From Dailymail.co.uk, By Angela Epstein
Simone Sewell still shudders at the memory of the moment she was told her two-year-old daughter, Sienna, was autistic.
She and her husband, Geoff, sat in shock as the paediatrician spelt out the bleak future that awaited their first-born.
‘The doctor said Sienna would never fall in love, marry or have an independent life,’ recalls Simone. ‘With no hope of a cure, we were more or less told to live with it.’
Yet three years on and this grim future seems unlikely, given the great improvements in Sienna’s behaviour. Indeed, her parents believe Sienna, now five, is on her way to being cured.
It’s a staggering claim, not least because mainstream medicine insists autism – which affects nearly 600,000 UK children and adults – is a life-long condition.
Yet Simone offers countless anecdotes as proof of her daughter’s improvement. ‘For instance, like many autistic children, Sienna always hated noise, people and busy places,’ says Simone.
‘She would scream, have a tantrum or cry because she was so overwhelmed. Now I can go shopping to a supermarket with Sienna holding one hand, and her sister Olivia, who is three, holding my other without worrying whether Sienna will stay by my side or create a scene. This is how I know she is getting better.’
This progress has been achieved at a cost – the couple have invested £100,000 in behavioural and dietary therapies, and Geoff, who was in the pop opera group Amici Forever, has given up his singing career to help with Sienna.
She would line up her toys obsessively
It is not known what causes autism but it affects a child’s ability to communicate and relate to others. They are often withdrawn, mute, unable to make eye contact and prone to disturbed sleep and tantrums. Many never take part in mainstream education and some require full-time care.
Milder cases may struggle with communication, but be able to live a fairly independent-life. But even then, as the paediatrician told the Sewells, it was unlikely Sienna would have a truly self-sufficient future.
‘We were devastated,’ recalls Simone, 35. ‘Afterwards we just walked round a local park, bawling our eyes out, hardly able to speak. But I refused to write off my daughter. I felt there had to be something that would help her.’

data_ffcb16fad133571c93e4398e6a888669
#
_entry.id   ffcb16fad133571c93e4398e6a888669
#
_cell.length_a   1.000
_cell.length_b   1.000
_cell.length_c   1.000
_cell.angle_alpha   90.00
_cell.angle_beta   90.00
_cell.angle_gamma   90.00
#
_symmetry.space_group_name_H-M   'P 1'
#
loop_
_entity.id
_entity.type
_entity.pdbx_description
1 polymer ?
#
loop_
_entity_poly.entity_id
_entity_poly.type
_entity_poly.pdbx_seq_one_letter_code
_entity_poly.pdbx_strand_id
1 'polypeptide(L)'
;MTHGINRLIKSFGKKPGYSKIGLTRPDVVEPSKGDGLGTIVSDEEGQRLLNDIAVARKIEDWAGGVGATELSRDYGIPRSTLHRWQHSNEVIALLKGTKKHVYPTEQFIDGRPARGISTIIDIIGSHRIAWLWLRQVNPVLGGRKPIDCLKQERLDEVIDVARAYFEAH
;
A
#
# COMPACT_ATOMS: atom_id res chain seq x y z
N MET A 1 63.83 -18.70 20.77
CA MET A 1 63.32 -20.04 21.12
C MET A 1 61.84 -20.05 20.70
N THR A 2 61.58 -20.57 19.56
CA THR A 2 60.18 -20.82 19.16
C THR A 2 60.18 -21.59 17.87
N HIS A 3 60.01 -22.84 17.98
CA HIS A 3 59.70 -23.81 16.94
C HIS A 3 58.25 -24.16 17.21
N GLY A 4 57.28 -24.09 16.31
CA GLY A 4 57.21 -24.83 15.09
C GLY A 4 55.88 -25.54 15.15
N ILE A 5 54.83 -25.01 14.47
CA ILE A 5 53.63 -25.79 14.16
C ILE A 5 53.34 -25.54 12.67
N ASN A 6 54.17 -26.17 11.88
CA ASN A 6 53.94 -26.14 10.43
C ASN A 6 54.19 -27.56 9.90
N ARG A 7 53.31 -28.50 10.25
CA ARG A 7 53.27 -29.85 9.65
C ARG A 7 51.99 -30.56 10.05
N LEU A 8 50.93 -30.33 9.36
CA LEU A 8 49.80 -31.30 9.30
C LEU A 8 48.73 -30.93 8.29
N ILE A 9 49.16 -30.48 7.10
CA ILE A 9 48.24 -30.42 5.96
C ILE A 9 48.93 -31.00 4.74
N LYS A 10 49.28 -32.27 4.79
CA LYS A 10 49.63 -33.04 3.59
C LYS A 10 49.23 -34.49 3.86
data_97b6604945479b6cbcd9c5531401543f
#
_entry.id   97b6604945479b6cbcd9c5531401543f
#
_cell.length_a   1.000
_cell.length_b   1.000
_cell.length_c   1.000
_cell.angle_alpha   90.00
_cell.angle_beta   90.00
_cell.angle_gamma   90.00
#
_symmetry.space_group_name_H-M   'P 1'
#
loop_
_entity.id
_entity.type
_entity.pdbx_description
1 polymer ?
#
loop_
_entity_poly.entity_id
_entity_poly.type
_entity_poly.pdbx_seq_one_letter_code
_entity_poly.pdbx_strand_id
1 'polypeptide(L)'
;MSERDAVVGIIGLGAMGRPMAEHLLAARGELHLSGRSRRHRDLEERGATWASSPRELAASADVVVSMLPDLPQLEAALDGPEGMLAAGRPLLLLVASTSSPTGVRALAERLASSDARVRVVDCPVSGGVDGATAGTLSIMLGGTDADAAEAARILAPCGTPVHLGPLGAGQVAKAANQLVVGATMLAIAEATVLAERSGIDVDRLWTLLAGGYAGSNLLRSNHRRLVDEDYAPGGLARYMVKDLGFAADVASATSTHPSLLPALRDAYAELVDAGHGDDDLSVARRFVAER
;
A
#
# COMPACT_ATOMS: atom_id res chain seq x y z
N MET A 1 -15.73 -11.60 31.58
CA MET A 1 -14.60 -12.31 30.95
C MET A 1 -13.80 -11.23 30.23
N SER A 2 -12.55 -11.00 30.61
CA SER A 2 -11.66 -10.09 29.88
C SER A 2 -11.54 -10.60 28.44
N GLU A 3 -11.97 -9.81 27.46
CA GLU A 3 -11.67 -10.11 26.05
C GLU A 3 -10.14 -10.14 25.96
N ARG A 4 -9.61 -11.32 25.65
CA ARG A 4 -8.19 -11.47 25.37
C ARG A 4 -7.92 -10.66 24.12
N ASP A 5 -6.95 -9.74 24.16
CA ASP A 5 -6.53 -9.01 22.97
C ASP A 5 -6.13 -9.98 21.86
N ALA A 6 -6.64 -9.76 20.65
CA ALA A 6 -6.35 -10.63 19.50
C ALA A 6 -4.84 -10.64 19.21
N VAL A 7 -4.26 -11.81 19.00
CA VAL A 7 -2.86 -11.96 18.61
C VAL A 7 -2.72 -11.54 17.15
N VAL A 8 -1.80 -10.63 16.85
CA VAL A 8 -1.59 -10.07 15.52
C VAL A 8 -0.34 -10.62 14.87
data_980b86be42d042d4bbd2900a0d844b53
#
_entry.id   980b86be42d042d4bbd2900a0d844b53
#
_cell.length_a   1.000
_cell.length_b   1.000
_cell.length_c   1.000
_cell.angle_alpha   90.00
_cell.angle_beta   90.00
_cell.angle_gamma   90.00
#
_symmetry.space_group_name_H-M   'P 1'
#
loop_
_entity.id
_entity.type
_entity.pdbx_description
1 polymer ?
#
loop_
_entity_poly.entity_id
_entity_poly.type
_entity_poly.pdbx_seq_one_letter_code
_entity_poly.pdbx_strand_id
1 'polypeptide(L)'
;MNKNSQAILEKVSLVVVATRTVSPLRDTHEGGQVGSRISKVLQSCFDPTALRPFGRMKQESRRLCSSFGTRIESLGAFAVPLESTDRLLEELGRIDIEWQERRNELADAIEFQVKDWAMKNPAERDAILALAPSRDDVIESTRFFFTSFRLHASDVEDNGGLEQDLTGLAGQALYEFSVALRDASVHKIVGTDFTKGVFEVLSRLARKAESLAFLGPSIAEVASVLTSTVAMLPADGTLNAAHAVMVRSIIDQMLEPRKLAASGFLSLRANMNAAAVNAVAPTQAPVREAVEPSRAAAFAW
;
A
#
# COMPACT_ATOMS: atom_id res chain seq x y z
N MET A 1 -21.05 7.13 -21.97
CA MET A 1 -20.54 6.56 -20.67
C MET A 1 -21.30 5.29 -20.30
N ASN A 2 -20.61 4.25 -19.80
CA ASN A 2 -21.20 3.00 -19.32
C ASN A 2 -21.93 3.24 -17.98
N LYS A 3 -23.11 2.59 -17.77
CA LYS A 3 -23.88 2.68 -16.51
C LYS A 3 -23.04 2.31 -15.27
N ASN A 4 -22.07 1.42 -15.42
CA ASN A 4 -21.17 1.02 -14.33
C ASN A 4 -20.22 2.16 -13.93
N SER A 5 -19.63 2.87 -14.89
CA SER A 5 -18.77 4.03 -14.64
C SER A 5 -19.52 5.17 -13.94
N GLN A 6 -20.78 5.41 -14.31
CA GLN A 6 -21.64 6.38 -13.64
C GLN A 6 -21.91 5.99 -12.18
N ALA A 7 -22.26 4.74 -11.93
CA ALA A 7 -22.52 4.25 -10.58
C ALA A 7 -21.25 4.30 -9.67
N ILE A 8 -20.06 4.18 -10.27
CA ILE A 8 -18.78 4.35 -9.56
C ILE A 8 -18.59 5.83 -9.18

Simone and Geoff, also 35, who live in Hampstead, North London, didn’t realise Sienna had a problem until a few months before her diagnosis. It’s only with hindsight they realised the ‘red flags’ were there.
For the first two years of Sienna’s life, she travelled with her parents as her father toured with Amici Forever.
‘She had tantrums, slept badly and would line up her toys obsessively,’ recalls Simone, ‘but I just thought she had a strong personality. As she started to talk, she didn’t use conversational language, but there were no other children around to compare her with so we didn’t realise anything was wrong.
‘But her behaviour deteriorated as she got older,’ Simone says. ‘Eventually, she would be awake for seven hours a night. She was very much in her own world, and wasn’t interested in other people.
‘Autism was the last thing on our minds. We were so naive. In fact it was only at her assessment that we realised something was wrong. The speech therapist said at her age she should have had about 50 words in her vocabulary. Sienna didn’t have anything like that.’
I refused to write off my daughter
An agonising six months of tests assessments followed before Sienna was formally diagnosed.
After the shock Simone spent hours searching the internet, desperate for possible leads to a cure, overwhelmed at the vast amount of opinion and advice.
Then fate intervened. Geoff decided to abandon his singing career so the family could have a more stable home life (they now run an entertainment agency). A farewell concert in his native New Zealand was arranged.
Hearing of their situation, Dr Debbie Fewtrell approached the couple. She believes autism is linked to an inflamed gut.